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Obesity (Silver Spring). 2006 May;14(5):799-811.

Elevated serum monocyte chemoattractant protein-4 and chronic inflammation in overweight subjects.

Author information

1
Department of Medicine and Clinical Science, Okayama University Graduate School of Medicine, 2-5-1 Shikata-cho, Okayama 700-8558, Japan.

Abstract

OBJECTIVE:

Chronic inflammation observed in obesity has been reported to be implicated in the development of atherosclerosis. We screened candidate chemokines that link chronic inflammation and obesity.

RESEARCH METHODS AND PROCEDURES:

Japanese overweight (n = 39, BMI 28.7 +/- 0.65 kg/m(2)) and normal-weight (n = 24, BMI 22.3 +/- 0.45 kg/m(2)) subjects were enrolled. Using antibody-based protein microarray, spot intensities of monocyte chemoattractant protein (MCP)-4, eotaxin, and eotaxin-2 correlated with anthropometric parameters. We further measured serum concentration of these chemokines and mRNA levels in adipose tissues obtained from volunteers.

RESULTS:

Serum MCP-4 levels showed positive correlation with BMI (r = 0.318, p = 0.014), waist (r = 0.316, p = 0.018), and waist-to-hip ratio (WHR) (r = 0.264, p = 0.049). Furthermore, MCP-4 correlated with homeostasis model assessment of insulin resistance (r = 0.392, p = 0.002), high-sensitivity C-reactive protein (hsCRP) (r = 0.350, p = 0.006). In step-wise multiple regression analyses, hsCRP independently correlated with MCP-4 levels. The expression of MCP-4 mRNA in visceral adipose tissue positively correlates with BMI. Serum eotaxin levels correlate with BMI (r = 0.262, p = 0.045) and WHR (r = 0.383, p = 0.003). Serum eotaxin-2 levels correlated with BMI (r = 0.464, p < 0.001), waist (r = 0.333, p = 0.017), and WHR (r = 0.278, p = 0.048). However, eotaxin and eotaxin-2 levels did not show significant correlation with hsCRP.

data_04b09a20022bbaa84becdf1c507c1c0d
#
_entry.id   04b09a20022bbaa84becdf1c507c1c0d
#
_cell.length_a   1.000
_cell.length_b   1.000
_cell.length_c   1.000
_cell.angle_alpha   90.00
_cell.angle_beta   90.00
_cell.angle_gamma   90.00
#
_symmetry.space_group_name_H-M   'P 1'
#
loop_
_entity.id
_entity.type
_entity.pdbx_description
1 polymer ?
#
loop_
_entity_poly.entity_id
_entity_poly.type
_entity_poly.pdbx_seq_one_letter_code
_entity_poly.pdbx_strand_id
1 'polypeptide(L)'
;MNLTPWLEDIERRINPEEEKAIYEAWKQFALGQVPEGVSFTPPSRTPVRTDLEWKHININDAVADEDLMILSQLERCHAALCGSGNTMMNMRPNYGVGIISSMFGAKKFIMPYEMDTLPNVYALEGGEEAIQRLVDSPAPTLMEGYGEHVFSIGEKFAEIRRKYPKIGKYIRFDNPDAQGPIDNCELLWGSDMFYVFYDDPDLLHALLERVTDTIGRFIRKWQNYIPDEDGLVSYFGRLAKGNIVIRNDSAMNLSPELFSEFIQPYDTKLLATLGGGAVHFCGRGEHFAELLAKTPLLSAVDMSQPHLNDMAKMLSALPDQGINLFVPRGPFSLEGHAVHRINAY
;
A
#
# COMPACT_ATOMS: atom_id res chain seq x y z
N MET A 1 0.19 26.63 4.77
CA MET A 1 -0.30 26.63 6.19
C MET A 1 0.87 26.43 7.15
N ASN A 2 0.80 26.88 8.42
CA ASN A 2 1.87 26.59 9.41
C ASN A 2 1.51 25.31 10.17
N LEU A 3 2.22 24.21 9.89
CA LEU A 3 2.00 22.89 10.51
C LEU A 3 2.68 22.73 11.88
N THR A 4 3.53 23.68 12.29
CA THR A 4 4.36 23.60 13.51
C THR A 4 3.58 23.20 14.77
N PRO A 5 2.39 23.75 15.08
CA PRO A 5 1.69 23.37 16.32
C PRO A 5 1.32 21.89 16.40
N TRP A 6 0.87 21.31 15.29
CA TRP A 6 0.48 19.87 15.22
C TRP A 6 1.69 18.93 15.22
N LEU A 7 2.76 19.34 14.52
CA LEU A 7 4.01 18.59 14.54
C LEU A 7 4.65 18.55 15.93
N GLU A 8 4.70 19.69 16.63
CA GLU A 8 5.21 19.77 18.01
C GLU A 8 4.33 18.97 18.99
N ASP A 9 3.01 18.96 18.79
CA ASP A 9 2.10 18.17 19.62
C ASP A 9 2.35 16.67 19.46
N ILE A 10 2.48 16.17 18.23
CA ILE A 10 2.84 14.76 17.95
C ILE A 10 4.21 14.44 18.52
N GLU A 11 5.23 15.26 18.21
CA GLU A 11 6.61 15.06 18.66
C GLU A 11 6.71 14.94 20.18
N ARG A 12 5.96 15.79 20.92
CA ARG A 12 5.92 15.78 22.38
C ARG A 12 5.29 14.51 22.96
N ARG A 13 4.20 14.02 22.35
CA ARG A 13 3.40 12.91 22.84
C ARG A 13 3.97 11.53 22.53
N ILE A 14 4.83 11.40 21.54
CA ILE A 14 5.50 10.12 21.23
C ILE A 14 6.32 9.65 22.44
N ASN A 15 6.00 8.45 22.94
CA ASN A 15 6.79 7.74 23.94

DISCUSSION:

Serum levels of MCP-4, eotaxin, and eotaxin-2, which belong to CC chemokine family and share CC chemokine receptor 3, correlated with BMI. These chemokines, especially MCP-4, may be critical molecules that link obesity and chronic inflammation.

PMID:
16855189
DOI:
10.1038/oby.2006.93
[Indexed for MEDLINE]
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